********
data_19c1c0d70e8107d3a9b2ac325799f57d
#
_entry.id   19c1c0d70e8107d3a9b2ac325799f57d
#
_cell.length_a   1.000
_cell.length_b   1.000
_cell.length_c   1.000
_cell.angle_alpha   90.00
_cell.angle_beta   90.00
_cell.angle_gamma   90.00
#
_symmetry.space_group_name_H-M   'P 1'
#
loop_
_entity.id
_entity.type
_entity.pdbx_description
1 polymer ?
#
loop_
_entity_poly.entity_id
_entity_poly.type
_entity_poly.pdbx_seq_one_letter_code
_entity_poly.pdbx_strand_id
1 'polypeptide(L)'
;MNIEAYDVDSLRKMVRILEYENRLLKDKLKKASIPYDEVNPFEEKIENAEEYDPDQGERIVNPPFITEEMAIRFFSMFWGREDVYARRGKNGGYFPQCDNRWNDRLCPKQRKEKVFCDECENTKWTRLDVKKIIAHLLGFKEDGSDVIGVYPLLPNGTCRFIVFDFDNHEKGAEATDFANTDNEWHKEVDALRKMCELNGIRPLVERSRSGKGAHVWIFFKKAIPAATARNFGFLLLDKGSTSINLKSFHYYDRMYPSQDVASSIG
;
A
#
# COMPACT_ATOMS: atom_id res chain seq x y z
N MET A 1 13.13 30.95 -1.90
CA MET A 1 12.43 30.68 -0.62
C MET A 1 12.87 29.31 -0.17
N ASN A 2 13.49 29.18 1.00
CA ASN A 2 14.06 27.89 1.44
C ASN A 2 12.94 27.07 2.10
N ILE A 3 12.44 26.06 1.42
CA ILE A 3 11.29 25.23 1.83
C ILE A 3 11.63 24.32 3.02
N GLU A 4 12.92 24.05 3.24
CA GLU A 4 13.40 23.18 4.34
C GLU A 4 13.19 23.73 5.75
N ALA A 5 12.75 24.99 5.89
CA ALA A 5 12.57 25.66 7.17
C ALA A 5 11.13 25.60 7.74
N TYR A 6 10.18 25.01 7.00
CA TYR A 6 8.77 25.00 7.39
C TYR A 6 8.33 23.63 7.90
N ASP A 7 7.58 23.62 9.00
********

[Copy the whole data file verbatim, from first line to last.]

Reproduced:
data_19c1c0d70e8107d3a9b2ac325799f57d
#
_entry.id   19c1c0d70e8107d3a9b2ac325799f57d
#
_cell.length_a   1.000
_cell.length_b   1.000
_cell.length_c   1.000
_cell.angle_alpha   90.00
_cell.angle_beta   90.00
_cell.angle_gamma   90.00
#
_symmetry.space_group_name_H-M   'P 1'
#
loop_
_entity.id
_entity.type
_entity.pdbx_description
1 polymer ?
#
loop_
_entity_poly.entity_id
_entity_poly.type
_entity_poly.pdbx_seq_one_letter_code
_entity_poly.pdbx_strand_id
1 'polypeptide(L)'
;MNIEAYDVDSLRKMVRILEYENRLLKDKLKKASIPYDEVNPFEEKIENAEEYDPDQGERIVNPPFITEEMAIRFFSMFWGREDVYARRGKNGGYFPQCDNRWNDRLCPKQRKEKVFCDECENTKWTRLDVKKIIAHLLGFKEDGSDVIGVYPLLPNGTCRFIVFDFDNHEKGAEATDFANTDNEWHKEVDALRKMCELNGIRPLVERSRSGKGAHVWIFFKKAIPAATARNFGFLLLDKGSTSINLKSFHYYDRMYPSQDVASSIG
;
A
#
# COMPACT_ATOMS: atom_id res chain seq x y z
N MET A 1 13.13 30.95 -1.90
CA MET A 1 12.43 30.68 -0.62
C MET A 1 12.87 29.31 -0.17
N ASN A 2 13.49 29.18 1.00
CA ASN A 2 14.06 27.89 1.44
C ASN A 2 12.94 27.07 2.10
N ILE A 3 12.44 26.06 1.42
CA ILE A 3 11.29 25.23 1.83
C ILE A 3 11.63 24.32 3.02
N GLU A 4 12.92 24.05 3.24
CA GLU A 4 13.40 23.18 4.34
C GLU A 4 13.19 23.73 5.75
N ALA A 5 12.75 24.99 5.89
CA ALA A 5 12.57 25.66 7.17
C ALA A 5 11.13 25.60 7.74
N TYR A 6 10.18 25.01 7.00
CA TYR A 6 8.77 25.00 7.39
C TYR A 6 8.33 23.63 7.90
N ASP A 7 7.58 23.62 9.00